OPINION: Crime prevention
BRIDGETOWN, Barbados, Monday August 8, 2011 - In the wake of the senseless and brutal killing of two persons in Barbados last weekend, a national groundswell of anger is natural as we vent our frustration with a crime situation that appears to be spiralling out of control. The demand for “something to be done” will continue and we will blame the Police and by extension our government for this state of affairs, since this agency is in the front line of the fight against crime. As was the case with the Campus Trends robbery and killing, there has already been a call for the “gallows to swing” and it is useful that CADRES was recently able to document the extent to which public concern about Crime immediately impacts (positively) on public support for the Death Penalty. Presumably, readers are equally aware of this author’s opposition to that form of punishment and the context in which these arguments are placed, which is a case that need not be repeated here.
In situations like these we often believe (wrongly) that harsh punishments can effectively “prevent crime” and while punishment is undoubtedly one of the most useful tools that the state can use to deter criminals it is certainly not the most effective. In life and public discourse experience teaches that effective solutions are generally never simple and often require considerable thought outside of the proverbial box. In pursuit of solutions we can drawn on the experience of medical science which teaches that it is more effective to prevent problems than to fix them; hence all of us were immunised against small pox, measles, mumps, rubella, polio, diphtheria, whopping cough and tetanus (every five years).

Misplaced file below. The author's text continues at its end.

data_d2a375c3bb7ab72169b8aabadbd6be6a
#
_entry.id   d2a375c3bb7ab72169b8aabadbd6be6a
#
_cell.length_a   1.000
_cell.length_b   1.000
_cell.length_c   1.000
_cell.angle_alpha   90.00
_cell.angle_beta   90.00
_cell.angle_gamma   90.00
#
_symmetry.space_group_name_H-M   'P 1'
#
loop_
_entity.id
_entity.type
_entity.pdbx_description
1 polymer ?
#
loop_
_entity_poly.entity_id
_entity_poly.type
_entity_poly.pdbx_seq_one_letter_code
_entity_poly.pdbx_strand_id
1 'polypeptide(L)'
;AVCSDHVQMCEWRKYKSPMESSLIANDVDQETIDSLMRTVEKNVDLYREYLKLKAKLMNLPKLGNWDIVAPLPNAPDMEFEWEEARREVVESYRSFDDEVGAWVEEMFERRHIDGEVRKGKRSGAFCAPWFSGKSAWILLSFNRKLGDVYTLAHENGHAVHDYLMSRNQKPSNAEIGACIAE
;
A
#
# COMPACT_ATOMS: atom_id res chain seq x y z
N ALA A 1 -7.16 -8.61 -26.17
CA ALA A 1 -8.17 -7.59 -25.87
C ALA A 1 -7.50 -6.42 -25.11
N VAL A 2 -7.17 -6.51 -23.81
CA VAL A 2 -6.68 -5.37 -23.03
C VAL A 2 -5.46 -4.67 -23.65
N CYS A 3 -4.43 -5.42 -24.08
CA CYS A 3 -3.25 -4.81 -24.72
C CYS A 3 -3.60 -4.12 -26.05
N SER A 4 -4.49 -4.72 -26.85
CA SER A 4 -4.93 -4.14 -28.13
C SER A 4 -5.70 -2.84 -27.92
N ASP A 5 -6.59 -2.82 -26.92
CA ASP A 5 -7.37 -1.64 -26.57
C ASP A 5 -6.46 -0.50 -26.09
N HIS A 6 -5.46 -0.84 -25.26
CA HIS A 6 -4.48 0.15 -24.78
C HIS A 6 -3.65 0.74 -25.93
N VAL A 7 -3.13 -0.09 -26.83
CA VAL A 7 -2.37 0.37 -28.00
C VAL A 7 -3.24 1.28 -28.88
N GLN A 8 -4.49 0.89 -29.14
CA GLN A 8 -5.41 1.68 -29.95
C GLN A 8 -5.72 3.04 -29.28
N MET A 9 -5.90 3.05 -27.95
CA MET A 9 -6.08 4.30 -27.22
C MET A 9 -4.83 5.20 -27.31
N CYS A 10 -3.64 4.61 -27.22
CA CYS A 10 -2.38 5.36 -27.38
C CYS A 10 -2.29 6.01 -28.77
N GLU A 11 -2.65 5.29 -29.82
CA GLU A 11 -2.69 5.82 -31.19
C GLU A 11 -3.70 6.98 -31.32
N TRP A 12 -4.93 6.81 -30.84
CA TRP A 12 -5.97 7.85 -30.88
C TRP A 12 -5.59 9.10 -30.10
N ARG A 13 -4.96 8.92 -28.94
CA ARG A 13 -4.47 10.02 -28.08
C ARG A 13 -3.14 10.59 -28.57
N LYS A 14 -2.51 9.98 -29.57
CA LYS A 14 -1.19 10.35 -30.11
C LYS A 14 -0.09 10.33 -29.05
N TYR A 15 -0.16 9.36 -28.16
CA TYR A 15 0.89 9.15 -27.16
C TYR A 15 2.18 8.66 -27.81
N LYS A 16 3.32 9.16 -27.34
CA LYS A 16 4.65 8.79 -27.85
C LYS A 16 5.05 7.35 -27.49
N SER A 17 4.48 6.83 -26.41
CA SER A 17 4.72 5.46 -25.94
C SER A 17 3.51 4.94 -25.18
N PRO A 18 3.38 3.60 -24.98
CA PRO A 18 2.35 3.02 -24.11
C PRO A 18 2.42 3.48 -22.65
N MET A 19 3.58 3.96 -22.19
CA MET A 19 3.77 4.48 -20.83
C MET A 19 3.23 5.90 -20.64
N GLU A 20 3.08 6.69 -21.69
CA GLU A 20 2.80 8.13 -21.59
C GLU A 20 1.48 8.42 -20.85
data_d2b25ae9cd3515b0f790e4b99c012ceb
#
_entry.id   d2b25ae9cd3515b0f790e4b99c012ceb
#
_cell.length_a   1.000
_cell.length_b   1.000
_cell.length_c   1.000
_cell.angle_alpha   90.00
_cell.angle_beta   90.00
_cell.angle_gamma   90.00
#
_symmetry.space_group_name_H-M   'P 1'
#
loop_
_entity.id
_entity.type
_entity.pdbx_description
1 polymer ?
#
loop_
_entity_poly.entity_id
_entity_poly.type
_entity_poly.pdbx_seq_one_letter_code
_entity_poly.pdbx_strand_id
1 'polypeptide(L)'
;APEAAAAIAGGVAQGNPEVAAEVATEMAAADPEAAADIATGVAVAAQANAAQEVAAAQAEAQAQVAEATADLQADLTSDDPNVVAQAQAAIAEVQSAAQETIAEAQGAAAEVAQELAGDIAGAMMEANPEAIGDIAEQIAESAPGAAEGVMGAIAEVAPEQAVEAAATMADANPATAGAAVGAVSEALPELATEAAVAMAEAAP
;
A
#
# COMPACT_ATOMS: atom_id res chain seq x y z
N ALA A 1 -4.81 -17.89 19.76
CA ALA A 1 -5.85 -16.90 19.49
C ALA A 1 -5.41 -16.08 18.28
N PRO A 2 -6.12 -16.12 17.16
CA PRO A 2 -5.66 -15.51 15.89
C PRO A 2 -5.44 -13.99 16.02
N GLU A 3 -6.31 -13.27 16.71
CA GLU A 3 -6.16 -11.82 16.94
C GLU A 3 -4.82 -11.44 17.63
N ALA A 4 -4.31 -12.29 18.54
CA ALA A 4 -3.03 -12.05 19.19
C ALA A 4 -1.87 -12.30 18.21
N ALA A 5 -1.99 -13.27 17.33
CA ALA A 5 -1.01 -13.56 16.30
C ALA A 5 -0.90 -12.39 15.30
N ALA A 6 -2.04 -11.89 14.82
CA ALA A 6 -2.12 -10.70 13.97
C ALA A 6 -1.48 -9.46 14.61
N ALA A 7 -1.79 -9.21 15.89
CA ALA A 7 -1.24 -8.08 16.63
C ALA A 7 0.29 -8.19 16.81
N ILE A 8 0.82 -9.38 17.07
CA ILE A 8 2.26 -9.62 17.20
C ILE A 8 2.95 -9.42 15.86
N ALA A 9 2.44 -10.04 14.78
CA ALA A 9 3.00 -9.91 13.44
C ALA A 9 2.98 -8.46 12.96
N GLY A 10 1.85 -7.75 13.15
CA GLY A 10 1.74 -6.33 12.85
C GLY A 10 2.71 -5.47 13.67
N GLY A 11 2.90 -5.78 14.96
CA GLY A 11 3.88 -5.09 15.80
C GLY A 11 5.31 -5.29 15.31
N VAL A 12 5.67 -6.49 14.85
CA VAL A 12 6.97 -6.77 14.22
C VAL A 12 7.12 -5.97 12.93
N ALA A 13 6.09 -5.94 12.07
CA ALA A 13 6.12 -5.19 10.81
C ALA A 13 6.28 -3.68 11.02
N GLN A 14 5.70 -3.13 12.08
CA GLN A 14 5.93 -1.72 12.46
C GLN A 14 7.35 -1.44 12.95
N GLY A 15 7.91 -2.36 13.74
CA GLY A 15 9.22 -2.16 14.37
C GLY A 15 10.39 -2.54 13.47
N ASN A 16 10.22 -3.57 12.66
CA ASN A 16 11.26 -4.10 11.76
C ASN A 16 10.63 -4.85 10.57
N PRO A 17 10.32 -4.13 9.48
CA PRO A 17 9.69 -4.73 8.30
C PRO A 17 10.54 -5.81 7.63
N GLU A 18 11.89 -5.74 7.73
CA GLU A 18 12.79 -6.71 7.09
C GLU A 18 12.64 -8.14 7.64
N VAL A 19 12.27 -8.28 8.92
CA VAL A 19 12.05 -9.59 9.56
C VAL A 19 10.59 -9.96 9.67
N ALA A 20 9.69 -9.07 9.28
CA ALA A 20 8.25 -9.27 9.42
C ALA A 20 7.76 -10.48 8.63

The logic of this strategy is compelling; however human nature is such that we who dabble in the newer sciences that examine human behaviour are considerably more challenged to demonstrate the logic of preventing deviant human behaviour. Therefore people can readily accept that protease inhibitors will prevent an HIV infected person from getting sick and will invest millions in these drugs, while the behavioural root cause of infection is frequently ignored even though effective behavioural change can be secured more cheaply. Therefore as one approaches the issue of crime prevention the preventative school faces immense challenges as it attempts to encourage public investment in its strategies, even though these are like the polio vaccine, cheaper and more effective. Notwithstanding, we need to urgently address this issue of crime prevention by seeking to understand the correlation between violent crime and the circumstances that violent criminals emerge from, which is not for one moment to say that such criminals’ acts should be excused.